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Referencing with APA: 4 Steps

Why reference?

Referencing is about maintaining academic integrity.  It is used

  • To show that you understand the topic and can explain in your own thoughts.
  • To demonstrate that you have read widely and deeply.
  • To enable the reader to locate where you obtained each quote or idea.
  • To avoid plagiarism and uphold academic honesty. 

Steps to Referencing

At the time of reading the literature, record all of the information (descriptive elements) necessary to create a citation either using referencing software or record manually. It is vital to be accurate and clear at this stage to save time later on. 

The data you record should include:

  • Author(s)/editor(s)
  • Title
  • Edition (1st, 2nd, reprint ed. revised ed. etc.)
  • Page numbers for direct quotations
  • Place of publication
  • Publisher
  • Date of publication
  • Web address if online resources and Date Accessed 

It is vital to be accurate and clear at this stage to save time later on.

You may decide to maintain a master reference list on your computer in a separate document or as a database.

You may wish to write all details on the print copy of an article or keep a system of filing cards for each reference item you use.

Tip! For large research projects where it is necessary to maintain a central library of references and organise your references in folders or groups, we recommend you use referencing software e.g. Mendeley or Zotero.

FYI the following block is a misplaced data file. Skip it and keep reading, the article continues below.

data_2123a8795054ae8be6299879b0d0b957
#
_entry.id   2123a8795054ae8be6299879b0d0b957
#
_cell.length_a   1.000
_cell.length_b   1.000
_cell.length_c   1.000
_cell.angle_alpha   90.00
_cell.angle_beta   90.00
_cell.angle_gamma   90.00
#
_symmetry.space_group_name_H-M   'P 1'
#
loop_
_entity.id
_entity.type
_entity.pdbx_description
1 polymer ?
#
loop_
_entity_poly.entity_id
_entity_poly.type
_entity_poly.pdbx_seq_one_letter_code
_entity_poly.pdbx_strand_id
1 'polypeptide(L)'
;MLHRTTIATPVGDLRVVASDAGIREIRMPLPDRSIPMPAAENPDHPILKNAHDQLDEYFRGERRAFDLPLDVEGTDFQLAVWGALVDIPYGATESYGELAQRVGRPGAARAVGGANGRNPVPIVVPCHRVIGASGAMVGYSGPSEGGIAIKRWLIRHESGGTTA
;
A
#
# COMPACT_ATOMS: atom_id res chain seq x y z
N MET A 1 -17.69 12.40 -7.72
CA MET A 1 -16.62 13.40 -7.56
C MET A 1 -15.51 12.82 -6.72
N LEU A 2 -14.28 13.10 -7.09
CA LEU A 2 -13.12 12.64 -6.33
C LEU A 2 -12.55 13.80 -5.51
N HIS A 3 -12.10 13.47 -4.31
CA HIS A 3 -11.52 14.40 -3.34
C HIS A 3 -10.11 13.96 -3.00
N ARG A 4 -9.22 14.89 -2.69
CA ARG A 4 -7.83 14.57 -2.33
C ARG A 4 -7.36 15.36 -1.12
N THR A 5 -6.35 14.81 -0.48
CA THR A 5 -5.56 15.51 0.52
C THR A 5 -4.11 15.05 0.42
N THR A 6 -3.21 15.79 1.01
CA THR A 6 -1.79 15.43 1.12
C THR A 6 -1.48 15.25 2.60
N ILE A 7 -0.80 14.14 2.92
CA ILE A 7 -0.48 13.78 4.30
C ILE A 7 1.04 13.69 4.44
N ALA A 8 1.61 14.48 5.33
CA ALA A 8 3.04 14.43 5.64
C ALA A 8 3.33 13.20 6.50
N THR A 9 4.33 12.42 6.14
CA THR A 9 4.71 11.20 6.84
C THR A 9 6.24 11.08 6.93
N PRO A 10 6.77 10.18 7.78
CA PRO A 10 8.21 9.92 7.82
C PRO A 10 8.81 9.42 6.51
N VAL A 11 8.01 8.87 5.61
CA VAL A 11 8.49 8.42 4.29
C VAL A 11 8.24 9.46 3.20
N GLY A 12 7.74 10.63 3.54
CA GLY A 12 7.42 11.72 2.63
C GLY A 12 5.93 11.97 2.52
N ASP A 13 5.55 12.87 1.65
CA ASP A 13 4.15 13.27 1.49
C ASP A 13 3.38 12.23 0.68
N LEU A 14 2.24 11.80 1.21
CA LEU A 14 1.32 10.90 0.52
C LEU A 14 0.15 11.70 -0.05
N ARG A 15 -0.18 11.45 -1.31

Construct your citations within the text of your essay using the appropriate guidelines for the citation style you are using.

The styles most commonly used at the IOE are Harvard and APA.

Tip! Check your programme handbook to verify which citation style you are expected to use.

You are expected to use in-text citations and create a list of references at the end of your essay or paper.

Be sure to balance your use of direct quotations, paraphrasing and summarising.

Tip!The difference between a reference list and bibliography is as follows:  a bibliography also provides a detailed list of references but it also includes readings you may have consulted and not cited.  It is therefore a larger group of works than a reference list. Sometimes this list will be annotated to tell the reader why the author considers the work worthy to be in the bibliography.  This is an annotated bibliography.